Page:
Bill Chappell

Bill Chappell is a blogger and producer who currently works on The Two Way, NPR's flagship blog. In the past, he has coordinated digital features for Morning Edition and Fresh Air, and edited the rundown of All Things Considered. He frequently contributes to other NPR blogs, such as All Tech Considered and The Salt.

Chappell's work at NPR has ranged from being the site's first full-time homepage editor to being the lead writer and editor on the London 2012 Olympics blog, The Torch. His assignments have included being the lead web producer for NPR's trip to Asia's Grand Trunk Road, as well as establishing the Peabody Award-winning StoryCorps on NPR.org.

In 2009, Chappell was a key editorial member of the small team that redesigned NPR's web site. One year later, the site won its first Peabody Award, along with the National Press Foundation's Excellence in Online Journalism award.

At NPR, Chappell has trained both digital and radio staff to use digital tools to tell compelling stories, in addition to "evangelizing" — promoting more collaboration between legacy and digital departments.

Prior to joining NPR in late 2003, Chappell worked on the Assignment Desk at CNN International, handling coverage in areas from the Middle East, Asia, Africa, Europe, and Latin America, and coordinating CNN's pool coverage out of Qatar during the Iraq war.

Chappell's work for CNN also included producing Web stories and editing digital video for SI.com, and editing and producing stories for CNN.com's features division.

Before joining CNN, Chappell wrote about movies, restaurants and music for alternative weeklies, in addition to his first job: editing the police blotter.

A holder of bachelor's degrees in English and History from the University of Georgia, he attended graduate school for English Literature at the University of South Carolina.

Instead of being destroyed or altered, the notoriously scary statue of Lucille Ball that graces her hometown in New York will be moved to a new National Comedy Center that's being built nearby.

For the second-straight year, Washington and Minnesota took the top two spots on an annual list of states that are best for cyclists. But the League of American Bicyclists' rankings also show that no state scored higher than 67 points out of 100.

Last on the list was Alabama, which has occupied the No. 50 slot in four of the past eight rankings. The state earned a score of 12.3 points.

For the third time this year, a blogger has died after a brutal attack on a street in Bangladesh. The writer Ananta Bijoy Das was killed by men wielding machetes. He wrote for the same blog founded by Avijit Roy, a Bangladeshi-American who died in a similar attack in February.

After a sharp drop in 2013, the number of police and other law enforcement officers who died in the line of duty as a result of felonious incidents rose in 2014, from 27 to 51, according to preliminary statistics gathered by the FBI. The agency says another 44 officers died in accidents while on the job.

"From 1980–2014, an average of 64 law enforcement officers have been feloniously killed per year," the FBI says in a news release. "The 2013 total, 27, was the lowest during this 35-year period.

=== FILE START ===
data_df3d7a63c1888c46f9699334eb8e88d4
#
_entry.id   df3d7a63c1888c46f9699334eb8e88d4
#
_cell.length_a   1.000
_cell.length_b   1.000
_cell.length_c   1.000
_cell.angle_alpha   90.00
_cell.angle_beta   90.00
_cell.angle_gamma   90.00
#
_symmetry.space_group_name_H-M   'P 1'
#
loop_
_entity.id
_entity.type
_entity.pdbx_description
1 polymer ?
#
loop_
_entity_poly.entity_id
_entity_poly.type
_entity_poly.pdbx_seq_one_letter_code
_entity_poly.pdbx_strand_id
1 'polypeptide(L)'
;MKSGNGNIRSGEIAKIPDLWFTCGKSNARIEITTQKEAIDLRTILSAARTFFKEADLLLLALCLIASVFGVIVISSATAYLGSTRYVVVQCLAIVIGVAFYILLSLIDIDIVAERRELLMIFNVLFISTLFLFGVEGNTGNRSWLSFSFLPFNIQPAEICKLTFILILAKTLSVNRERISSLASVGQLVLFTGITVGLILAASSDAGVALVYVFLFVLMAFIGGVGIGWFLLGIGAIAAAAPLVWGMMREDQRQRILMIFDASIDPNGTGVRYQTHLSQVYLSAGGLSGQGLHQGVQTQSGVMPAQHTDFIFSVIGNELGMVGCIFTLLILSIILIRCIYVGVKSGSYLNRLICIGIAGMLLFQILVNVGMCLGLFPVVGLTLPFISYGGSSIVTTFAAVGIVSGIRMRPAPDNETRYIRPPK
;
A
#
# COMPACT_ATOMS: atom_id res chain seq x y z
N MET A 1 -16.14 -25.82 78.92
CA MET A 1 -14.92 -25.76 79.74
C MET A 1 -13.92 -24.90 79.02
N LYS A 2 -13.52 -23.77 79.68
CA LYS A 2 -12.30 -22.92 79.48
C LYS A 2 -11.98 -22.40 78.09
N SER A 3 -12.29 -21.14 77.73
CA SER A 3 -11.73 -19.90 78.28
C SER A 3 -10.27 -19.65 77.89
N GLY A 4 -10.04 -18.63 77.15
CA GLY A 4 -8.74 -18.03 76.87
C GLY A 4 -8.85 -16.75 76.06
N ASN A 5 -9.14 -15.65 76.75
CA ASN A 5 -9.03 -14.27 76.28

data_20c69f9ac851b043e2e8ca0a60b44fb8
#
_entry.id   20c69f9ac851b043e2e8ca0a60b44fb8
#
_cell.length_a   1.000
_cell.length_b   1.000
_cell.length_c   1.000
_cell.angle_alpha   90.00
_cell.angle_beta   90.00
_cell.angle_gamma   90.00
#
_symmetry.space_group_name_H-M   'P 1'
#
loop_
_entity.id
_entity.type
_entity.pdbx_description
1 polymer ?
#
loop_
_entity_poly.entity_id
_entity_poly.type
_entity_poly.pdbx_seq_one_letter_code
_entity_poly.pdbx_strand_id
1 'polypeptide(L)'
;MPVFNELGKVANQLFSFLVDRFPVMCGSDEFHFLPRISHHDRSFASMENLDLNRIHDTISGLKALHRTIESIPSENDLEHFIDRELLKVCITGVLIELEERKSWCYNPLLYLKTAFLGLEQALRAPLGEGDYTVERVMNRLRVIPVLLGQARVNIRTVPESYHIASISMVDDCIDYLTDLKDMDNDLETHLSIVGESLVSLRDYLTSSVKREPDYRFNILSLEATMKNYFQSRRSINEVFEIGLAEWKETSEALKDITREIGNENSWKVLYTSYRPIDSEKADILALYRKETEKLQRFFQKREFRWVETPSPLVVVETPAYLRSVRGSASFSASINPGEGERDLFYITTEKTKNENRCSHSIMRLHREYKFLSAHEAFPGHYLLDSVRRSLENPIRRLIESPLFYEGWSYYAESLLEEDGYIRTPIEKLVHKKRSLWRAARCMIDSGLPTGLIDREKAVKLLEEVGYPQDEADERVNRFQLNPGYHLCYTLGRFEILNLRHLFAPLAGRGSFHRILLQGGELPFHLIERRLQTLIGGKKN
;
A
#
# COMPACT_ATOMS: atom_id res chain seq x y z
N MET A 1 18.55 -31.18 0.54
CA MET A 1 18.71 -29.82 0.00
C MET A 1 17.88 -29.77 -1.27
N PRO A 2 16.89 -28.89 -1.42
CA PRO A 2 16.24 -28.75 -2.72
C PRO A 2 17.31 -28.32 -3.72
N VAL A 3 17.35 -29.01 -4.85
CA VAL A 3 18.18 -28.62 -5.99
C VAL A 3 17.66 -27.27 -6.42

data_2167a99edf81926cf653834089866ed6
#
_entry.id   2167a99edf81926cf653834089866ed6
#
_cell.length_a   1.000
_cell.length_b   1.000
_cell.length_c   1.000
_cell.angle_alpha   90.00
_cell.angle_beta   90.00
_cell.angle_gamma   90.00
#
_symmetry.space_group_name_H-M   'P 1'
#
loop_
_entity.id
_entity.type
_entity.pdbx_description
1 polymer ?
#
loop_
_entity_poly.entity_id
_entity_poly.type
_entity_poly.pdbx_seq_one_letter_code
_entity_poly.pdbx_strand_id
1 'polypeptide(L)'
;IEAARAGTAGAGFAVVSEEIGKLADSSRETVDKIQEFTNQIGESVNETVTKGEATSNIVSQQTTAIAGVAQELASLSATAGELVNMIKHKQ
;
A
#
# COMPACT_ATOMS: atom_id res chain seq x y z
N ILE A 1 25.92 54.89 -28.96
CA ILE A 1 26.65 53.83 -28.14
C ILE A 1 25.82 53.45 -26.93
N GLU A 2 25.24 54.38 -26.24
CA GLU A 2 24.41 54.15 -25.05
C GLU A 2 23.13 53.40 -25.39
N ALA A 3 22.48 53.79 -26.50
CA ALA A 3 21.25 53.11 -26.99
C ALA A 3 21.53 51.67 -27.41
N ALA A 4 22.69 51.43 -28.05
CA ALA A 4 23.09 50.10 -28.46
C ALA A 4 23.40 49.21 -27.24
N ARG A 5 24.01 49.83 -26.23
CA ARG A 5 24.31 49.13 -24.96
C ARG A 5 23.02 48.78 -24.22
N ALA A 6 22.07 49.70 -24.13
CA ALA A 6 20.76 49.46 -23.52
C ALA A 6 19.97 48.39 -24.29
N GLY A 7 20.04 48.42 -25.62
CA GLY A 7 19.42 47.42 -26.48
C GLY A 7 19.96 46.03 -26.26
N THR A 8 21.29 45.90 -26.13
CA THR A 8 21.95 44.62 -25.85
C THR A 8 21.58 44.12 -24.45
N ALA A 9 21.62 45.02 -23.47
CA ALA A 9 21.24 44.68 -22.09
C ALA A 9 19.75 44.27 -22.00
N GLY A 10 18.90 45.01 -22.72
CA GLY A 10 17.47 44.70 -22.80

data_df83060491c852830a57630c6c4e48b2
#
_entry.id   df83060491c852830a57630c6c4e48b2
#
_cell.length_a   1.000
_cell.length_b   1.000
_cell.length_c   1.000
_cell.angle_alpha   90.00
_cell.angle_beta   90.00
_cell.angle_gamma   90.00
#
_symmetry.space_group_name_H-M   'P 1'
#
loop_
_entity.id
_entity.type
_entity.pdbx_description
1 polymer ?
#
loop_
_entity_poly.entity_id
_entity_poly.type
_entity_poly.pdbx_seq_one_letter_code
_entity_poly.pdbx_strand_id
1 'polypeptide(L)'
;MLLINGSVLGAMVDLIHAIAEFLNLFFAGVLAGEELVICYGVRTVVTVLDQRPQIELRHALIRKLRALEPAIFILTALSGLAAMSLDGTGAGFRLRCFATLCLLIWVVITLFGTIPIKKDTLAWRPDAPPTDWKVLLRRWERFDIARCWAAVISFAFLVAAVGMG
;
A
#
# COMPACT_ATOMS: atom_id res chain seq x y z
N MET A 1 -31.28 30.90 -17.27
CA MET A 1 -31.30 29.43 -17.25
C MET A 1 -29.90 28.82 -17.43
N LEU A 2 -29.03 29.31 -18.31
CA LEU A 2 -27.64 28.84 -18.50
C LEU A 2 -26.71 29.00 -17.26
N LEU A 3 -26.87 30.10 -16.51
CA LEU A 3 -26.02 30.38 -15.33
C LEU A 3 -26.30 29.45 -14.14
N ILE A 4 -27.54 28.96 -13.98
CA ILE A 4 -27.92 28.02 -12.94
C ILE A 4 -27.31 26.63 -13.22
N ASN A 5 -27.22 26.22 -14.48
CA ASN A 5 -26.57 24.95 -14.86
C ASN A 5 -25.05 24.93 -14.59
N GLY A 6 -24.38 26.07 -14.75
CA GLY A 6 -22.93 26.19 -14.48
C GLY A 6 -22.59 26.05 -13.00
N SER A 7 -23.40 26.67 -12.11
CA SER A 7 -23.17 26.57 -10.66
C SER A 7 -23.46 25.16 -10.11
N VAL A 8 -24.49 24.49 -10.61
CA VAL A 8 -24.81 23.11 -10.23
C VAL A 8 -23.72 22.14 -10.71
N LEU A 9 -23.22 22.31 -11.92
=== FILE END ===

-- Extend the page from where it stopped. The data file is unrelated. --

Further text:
Days after a lengthy report found it was "more probable than not" that New England Patriots quarterback Tom Brady knew of rule-breaking, the NFL has issued its punishment: a four-game suspension for Brady and a $1 million fine for the Patriots.

Brady will sit out the first four games of the 2015 regular season without pay, the NFL says, citing "conduct detrimental to the integrity of the NFL."

The Obama administration has given conditional approval to Shell Oil's plan to drill for oil in the Arctic Ocean this summer. The company wants to resume drilling in the Chukchi Sea off northwestern Alaska; it broke off that effort in 2012 because of safety problems.

Monday's news is a new sign that Shell could soon recoup some of the several billion dollars it has spent on federal leases and other preparations in recent years.

From Alaska's Aleutian Islands, KUCB's Annie Ropeik reports:

A roadway shooting in Central Florida occurred Monday that involved George Zimmerman, police confirm. Zimmerman reportedly suffered minor injuries from shattered glass after a bullet was fired into his car's passenger window. Early reports indicated that Zimmerman had been shot; we're not seeing evidence of that.

Update at 4:10 p.m. ET: Police Say Both Parties Reported Shooting

A North Carolina jury has rejected a $750,000 civil lawsuit filed by Lt. Matthew Kohr of the Raleigh Police Department, who said a Starbucks store had given him a large cup of hot coffee with an unsecured lid.

Last week, Kohr's attorney said the free cup of coffee spilled onto the officer's lap because it didn't have a properly attached lid or an insulating cardboard sleeve. Evidence submitted in court included photos showing red burn marks.

A new glimpse of what the universe looked like in its youth has been captured, thanks to researchers who determined that light from the galaxy known as EGS-zs8-1 has spent more than 13 billion years traveling to reach us here on Earth.

The blue galaxy, which was named for its coloration after its initial discovery by the Hubble telescope, was studied by a team of astronomers based at Yale University and the University of California, Santa Cruz.

Sophia's time as the most popular name for little girls born in the U.S. is reportedly over; it was replaced by Emma in the government's 2014 data that were released Friday. Repeating as the top boy's name is Noah, followed by Liam.

That's the news from the Social Security Administration, which says, "There are a few new names in the top 10 this year — James (a former No. 1 from the '40s and '50s) on the blue side and Charlotte on the pink side, her first time ever in the top 10."

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